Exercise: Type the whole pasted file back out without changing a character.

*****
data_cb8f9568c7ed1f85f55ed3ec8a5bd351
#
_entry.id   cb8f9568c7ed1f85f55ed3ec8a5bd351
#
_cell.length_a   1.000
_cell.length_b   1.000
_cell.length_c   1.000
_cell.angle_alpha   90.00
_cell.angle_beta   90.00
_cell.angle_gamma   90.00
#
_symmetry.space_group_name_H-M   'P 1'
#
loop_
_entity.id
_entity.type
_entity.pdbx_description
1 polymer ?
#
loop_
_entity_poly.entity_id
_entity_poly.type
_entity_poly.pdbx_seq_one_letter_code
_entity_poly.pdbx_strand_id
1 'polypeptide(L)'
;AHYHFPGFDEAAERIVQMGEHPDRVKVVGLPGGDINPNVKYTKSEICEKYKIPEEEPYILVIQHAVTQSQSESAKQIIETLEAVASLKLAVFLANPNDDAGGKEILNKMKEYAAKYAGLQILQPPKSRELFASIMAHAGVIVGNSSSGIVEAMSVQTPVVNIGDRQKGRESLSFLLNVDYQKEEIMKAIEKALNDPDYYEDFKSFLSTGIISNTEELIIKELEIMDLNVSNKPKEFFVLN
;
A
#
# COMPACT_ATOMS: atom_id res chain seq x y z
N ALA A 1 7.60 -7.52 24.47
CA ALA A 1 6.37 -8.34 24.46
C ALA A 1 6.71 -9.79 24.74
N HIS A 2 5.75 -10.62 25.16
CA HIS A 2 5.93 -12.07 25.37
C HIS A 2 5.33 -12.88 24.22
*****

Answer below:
data_cb8f9568c7ed1f85f55ed3ec8a5bd351
#
_entry.id   cb8f9568c7ed1f85f55ed3ec8a5bd351
#
_cell.length_a   1.000
_cell.length_b   1.000
_cell.length_c   1.000
_cell.angle_alpha   90.00
_cell.angle_beta   90.00
_cell.angle_gamma   90.00
#
_symmetry.space_group_name_H-M   'P 1'
#
loop_
_entity.id
_entity.type
_entity.pdbx_description
1 polymer ?
#
loop_
_entity_poly.entity_id
_entity_poly.type
_entity_poly.pdbx_seq_one_letter_code
_entity_poly.pdbx_strand_id
1 'polypeptide(L)'
;AHYHFPGFDEAAERIVQMGEHPDRVKVVGLPGGDINPNVKYTKSEICEKYKIPEEEPYILVIQHAVTQSQSESAKQIIETLEAVASLKLAVFLANPNDDAGGKEILNKMKEYAAKYAGLQILQPPKSRELFASIMAHAGVIVGNSSSGIVEAMSVQTPVVNIGDRQKGRESLSFLLNVDYQKEEIMKAIEKALNDPDYYEDFKSFLSTGIISNTEELIIKELEIMDLNVSNKPKEFFVLN
;
A
#
# COMPACT_ATOMS: atom_id res chain seq x y z
N ALA A 1 7.60 -7.52 24.47
CA ALA A 1 6.37 -8.34 24.46
C ALA A 1 6.71 -9.79 24.74
N HIS A 2 5.75 -10.62 25.16
CA HIS A 2 5.93 -12.07 25.37
C HIS A 2 5.33 -12.88 24.22